Hiatus and Elision in the Poems of the Alliterative Revival: –ly and –liche Suffixes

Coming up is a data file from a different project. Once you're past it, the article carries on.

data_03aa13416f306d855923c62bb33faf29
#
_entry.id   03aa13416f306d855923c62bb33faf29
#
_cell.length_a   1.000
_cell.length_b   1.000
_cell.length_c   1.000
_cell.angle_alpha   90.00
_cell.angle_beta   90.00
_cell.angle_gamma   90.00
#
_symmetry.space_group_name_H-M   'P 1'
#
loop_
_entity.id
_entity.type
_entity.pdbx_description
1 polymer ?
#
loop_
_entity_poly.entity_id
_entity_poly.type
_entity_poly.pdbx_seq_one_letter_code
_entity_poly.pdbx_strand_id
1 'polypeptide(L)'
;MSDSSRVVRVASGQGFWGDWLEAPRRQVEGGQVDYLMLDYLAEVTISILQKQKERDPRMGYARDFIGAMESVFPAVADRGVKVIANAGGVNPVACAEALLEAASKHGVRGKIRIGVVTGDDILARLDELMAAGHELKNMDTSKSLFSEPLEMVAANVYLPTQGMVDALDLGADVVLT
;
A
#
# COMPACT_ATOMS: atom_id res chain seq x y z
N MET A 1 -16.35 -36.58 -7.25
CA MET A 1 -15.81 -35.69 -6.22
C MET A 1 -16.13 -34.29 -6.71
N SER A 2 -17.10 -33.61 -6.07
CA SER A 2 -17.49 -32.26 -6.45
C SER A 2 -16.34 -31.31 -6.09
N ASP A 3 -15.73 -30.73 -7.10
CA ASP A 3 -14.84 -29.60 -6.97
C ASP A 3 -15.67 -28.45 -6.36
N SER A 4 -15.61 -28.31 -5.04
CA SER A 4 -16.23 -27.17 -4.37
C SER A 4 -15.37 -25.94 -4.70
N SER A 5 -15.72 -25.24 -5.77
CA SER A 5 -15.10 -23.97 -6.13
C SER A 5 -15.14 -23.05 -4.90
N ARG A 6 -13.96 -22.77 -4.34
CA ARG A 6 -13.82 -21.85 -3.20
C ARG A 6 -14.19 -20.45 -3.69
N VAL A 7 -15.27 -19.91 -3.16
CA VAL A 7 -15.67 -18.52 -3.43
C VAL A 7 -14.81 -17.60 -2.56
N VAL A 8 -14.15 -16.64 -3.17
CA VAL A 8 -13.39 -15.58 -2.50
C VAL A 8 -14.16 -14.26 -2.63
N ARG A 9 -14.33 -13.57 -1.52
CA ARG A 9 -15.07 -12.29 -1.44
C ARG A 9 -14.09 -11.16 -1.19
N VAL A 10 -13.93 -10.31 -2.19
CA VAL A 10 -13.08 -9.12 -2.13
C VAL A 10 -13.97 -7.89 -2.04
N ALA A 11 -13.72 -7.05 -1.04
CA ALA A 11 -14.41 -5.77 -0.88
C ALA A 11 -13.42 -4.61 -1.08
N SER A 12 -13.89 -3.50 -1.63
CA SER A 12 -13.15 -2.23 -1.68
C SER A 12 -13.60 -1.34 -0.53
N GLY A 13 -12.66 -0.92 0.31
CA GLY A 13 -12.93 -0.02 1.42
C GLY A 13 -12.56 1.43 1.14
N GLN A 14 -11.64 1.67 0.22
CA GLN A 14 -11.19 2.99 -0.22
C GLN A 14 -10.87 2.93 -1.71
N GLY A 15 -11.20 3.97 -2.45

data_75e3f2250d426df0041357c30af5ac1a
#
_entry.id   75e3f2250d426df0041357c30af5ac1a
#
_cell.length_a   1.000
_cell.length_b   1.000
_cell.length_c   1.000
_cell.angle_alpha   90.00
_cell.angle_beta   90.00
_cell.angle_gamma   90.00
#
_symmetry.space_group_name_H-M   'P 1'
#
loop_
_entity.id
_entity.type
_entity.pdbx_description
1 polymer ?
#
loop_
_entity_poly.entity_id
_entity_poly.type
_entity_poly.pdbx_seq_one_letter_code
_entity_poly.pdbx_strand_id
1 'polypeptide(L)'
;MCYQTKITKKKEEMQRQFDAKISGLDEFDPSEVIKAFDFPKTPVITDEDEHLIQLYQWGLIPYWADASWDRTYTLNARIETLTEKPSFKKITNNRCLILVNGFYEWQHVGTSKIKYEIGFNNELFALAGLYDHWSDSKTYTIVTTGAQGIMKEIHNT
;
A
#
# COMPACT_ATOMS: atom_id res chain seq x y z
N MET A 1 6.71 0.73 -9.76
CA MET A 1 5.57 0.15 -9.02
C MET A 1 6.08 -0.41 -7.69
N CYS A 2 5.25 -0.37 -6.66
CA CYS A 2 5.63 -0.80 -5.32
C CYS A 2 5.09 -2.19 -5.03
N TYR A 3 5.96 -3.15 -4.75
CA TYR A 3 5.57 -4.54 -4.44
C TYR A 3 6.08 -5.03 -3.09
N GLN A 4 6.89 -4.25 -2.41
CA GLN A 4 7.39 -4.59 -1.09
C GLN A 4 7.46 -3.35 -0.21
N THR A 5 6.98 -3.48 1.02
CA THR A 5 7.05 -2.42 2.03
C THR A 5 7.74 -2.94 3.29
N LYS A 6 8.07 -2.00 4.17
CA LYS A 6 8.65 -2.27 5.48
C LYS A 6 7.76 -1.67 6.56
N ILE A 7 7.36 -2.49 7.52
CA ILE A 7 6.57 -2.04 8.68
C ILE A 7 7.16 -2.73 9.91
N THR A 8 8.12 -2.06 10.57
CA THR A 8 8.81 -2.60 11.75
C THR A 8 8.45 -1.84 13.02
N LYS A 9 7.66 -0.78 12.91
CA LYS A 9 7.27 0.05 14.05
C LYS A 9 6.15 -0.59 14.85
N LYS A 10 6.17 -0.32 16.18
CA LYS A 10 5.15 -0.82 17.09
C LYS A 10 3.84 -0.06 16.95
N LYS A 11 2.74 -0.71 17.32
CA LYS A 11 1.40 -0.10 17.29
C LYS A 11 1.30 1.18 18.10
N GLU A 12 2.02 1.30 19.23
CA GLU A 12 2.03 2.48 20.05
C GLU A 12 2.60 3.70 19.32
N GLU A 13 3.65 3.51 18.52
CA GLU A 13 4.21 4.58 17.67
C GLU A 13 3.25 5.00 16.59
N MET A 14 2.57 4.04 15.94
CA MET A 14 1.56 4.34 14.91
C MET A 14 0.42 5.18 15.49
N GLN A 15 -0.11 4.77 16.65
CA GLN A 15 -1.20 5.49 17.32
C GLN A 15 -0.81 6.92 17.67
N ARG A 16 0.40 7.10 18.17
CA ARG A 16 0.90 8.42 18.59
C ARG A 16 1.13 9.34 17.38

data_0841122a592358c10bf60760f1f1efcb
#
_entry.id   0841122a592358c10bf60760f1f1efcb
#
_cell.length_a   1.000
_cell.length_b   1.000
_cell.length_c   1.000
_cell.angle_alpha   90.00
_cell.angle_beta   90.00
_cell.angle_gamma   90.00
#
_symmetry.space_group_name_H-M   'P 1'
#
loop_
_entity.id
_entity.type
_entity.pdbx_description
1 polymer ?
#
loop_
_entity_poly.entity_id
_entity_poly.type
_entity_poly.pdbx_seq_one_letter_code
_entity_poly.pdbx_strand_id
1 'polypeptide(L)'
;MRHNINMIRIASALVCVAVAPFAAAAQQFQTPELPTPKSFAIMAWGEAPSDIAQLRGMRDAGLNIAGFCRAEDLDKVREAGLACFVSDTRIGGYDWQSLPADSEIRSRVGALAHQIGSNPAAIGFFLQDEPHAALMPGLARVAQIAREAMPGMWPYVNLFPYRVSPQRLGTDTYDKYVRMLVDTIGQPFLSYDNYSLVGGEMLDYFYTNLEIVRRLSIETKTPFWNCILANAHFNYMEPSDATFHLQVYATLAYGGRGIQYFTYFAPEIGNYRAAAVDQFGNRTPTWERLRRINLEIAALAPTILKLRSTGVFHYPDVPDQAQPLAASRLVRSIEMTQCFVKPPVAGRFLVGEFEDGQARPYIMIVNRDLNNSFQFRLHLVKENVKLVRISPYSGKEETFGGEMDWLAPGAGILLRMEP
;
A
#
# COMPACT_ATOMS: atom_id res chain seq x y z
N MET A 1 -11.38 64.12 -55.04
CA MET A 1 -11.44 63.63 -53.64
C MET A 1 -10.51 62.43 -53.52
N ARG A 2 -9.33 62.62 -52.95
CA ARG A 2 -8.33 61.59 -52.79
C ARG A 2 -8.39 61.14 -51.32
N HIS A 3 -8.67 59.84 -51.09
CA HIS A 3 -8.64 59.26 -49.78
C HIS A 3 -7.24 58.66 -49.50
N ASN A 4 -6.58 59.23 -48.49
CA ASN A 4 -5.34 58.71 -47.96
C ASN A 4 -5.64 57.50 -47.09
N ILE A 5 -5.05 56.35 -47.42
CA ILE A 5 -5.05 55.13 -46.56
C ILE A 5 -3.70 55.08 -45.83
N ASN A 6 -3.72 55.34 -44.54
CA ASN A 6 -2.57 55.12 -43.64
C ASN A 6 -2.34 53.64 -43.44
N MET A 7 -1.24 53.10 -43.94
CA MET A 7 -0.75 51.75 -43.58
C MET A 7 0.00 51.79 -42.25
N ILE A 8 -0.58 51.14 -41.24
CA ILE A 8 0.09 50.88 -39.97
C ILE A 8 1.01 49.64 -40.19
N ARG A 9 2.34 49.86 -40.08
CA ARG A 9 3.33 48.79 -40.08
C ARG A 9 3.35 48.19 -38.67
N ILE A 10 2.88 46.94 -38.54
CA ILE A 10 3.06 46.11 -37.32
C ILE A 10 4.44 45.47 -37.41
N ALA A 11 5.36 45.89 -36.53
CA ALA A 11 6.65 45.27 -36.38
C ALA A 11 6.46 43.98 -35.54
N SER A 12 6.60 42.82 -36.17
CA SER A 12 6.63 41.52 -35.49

This article investigates the nature of hiatus and elision in fourteenth-century alliterative verse by using a series of case studies from within and beyond the alliterative tradition. In particular the article considers whether elision between the –ly suffix and a following word beginning with a vowel (or h + vowel) was a possibility in alliterative poetry. Inoue examines nine alliterative poems (Alexander B, A Pistel of Susan, Wynnere and Wastoure, The Parlement of the Thre Ages, The Siege of Jerusalem, The Wars of Alexander, Sir Gawain and the Green Knight, Cleanness, and Patience) and one syllable-counted poem (Confessio amantis). Based on the evidence from these poems the author demonstrates that the degree to which poets and their scribes exploited the –ly and –liche suffixes as doublets for metrical purposes to avoid hiatus was variable from poem to poem, and offers several explanations for the observable differences in usage. Inoue concludes that the alliterative poets probably did not use elision between –ly and a following vowel because they had little need for it to produce good, metrical alliterative lines. But elision of this type may still have been an option available (and acceptable) to some poets, scribes, and reciters/readers, and the different licit metrical options that present themselves to the reading or listening mind may have been appreciated and enjoyed by the reciters and readers in fourteenth-century England.